QUICK FACTS ABOUT MANITOBA PROVINCIAL ELECTIONS
- Manitoba has 57 electoral divisions, 32 are in and around Winnipeg. Manitoba’s five northern electoral divisions cover almost two-thirds of the province. Electoral divisions may also be called ridings or constituencies.
- There are profiles of all 57 electoral divisions on the website based on information from the Manitoba Bureau of Statistics that include average income, number of households, family structures, types of homes, education and other interesting information.
- Manitoba has six registered parties: Communist Party of Canada – Manitoba (CPC-M); Green Party of Manitoba (GPM); Keystone Party (KP); Manitoba Liberal Party (MLP); The Manitoba Party (MP); New Democratic Party of Manitoba (NDP); and The Progressive Conservative Party of Manitoba (PC).
- Manitoba has eight days of advance voting.
- Manitoba was also the first province where voters could vote anywhere in the province during advance voting. If you’re in Brandon for the day, and normally live in Thompson, you can vote in Brandon. Your vote will be recorded in Thompson.
- Technology is playing a bigger role in delivering elections
- Laptops at the polls: computers make it faster and easier to come in and vote – your name is looked up on the laptop or scanned from your voter information card, and a ballot is issued. A line then goes through the voter’s name showing that they have voted.
- Vote counting machines: these machines read a paper ballot and hold the results until an authorized person prints and loads the results. The machines are not connected to the Internet and provide for quick results versus hand counting.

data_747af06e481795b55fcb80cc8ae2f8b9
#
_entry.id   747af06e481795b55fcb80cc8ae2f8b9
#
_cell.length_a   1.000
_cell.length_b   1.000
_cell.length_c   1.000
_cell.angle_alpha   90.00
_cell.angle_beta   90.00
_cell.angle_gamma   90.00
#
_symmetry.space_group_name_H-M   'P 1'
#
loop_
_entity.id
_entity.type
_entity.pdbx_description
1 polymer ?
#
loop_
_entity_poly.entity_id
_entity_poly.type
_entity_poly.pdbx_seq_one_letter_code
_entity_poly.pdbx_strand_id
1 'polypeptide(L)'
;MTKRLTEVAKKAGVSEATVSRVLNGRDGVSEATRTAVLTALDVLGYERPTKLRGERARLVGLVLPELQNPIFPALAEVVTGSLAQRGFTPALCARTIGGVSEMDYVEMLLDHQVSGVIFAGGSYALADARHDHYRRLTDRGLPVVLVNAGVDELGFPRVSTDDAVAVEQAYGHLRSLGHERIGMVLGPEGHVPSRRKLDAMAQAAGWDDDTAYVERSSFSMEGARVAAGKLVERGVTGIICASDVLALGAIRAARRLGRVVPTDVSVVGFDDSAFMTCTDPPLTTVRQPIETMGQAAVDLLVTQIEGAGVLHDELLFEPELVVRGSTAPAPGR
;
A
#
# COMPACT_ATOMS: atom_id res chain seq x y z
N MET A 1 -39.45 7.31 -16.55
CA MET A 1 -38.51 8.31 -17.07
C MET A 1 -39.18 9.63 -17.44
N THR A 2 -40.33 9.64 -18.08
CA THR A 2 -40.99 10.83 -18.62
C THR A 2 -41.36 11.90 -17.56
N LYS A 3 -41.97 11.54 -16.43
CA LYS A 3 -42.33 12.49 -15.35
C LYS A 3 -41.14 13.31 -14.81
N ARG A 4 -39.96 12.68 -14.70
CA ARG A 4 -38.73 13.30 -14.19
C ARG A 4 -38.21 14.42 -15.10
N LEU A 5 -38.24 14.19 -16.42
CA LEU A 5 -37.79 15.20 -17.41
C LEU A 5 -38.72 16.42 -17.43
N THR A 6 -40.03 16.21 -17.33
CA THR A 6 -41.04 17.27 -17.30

- The Manitoba Voter Register is a permanent voters list that is maintained on an ongoing basis by Elections Manitoba. There is no full province-wide enumeration, rather targeted efforts to reach out to voters who may not be on the register.
- Ballots list candidates in alphabetical order by last name. Middle initials are allowed, but the use of Dr. or Mr, Miss, Ms or other honorifics is not allowed.
- Manitoba’s electoral division boundaries are set by an independent commission who determine boundaries based on population and communities of interest. The boundaries are reviewed every ten years. The last review was in 2018.
- During a general election, Elections Manitoba’s staff grows from about 20 to over 7,000 people.
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